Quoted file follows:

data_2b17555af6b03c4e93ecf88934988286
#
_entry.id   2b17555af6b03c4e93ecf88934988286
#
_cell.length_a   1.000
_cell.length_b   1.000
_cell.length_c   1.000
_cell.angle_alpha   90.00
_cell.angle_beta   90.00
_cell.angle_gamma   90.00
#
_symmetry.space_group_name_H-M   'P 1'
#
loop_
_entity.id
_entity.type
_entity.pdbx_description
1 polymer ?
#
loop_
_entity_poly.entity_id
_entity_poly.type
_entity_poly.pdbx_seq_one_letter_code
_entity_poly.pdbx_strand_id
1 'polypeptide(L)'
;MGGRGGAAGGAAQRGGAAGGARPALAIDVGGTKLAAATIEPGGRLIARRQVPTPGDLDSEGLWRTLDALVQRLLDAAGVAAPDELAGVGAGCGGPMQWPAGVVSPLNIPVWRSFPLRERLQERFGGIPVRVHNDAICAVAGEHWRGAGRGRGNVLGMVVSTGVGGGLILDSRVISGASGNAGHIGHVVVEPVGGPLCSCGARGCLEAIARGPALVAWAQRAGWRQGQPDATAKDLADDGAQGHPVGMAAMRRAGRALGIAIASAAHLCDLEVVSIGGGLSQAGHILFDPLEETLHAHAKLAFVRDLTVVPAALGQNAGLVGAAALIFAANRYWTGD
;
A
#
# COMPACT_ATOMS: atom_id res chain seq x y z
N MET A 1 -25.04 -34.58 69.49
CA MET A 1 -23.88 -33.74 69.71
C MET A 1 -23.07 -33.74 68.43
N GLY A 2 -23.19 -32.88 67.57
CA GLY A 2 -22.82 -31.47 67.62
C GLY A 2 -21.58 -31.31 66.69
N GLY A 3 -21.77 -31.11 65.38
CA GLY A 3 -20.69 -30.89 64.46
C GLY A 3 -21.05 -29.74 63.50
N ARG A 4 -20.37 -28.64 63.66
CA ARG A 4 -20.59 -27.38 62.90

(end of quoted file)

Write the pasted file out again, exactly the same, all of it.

data_2b17555af6b03c4e93ecf88934988286
#
_entry.id   2b17555af6b03c4e93ecf88934988286
#
_cell.length_a   1.000
_cell.length_b   1.000
_cell.length_c   1.000
_cell.angle_alpha   90.00
_cell.angle_beta   90.00
_cell.angle_gamma   90.00
#
_symmetry.space_group_name_H-M   'P 1'
#
loop_
_entity.id
_entity.type
_entity.pdbx_description
1 polymer ?
#
loop_
_entity_poly.entity_id
_entity_poly.type
_entity_poly.pdbx_seq_one_letter_code
_entity_poly.pdbx_strand_id
1 'polypeptide(L)'
;MGGRGGAAGGAAQRGGAAGGARPALAIDVGGTKLAAATIEPGGRLIARRQVPTPGDLDSEGLWRTLDALVQRLLDAAGVAAPDELAGVGAGCGGPMQWPAGVVSPLNIPVWRSFPLRERLQERFGGIPVRVHNDAICAVAGEHWRGAGRGRGNVLGMVVSTGVGGGLILDSRVISGASGNAGHIGHVVVEPVGGPLCSCGARGCLEAIARGPALVAWAQRAGWRQGQPDATAKDLADDGAQGHPVGMAAMRRAGRALGIAIASAAHLCDLEVVSIGGGLSQAGHILFDPLEETLHAHAKLAFVRDLTVVPAALGQNAGLVGAAALIFAANRYWTGD
;
A
#
# COMPACT_ATOMS: atom_id res chain seq x y z
N MET A 1 -25.04 -34.58 69.49
CA MET A 1 -23.88 -33.74 69.71
C MET A 1 -23.07 -33.74 68.43
N GLY A 2 -23.19 -32.88 67.57
CA GLY A 2 -22.82 -31.47 67.62
C GLY A 2 -21.58 -31.31 66.69
N GLY A 3 -21.77 -31.11 65.38
CA GLY A 3 -20.69 -30.89 64.46
C GLY A 3 -21.05 -29.74 63.50
N ARG A 4 -20.37 -28.64 63.66
CA ARG A 4 -20.59 -27.38 62.90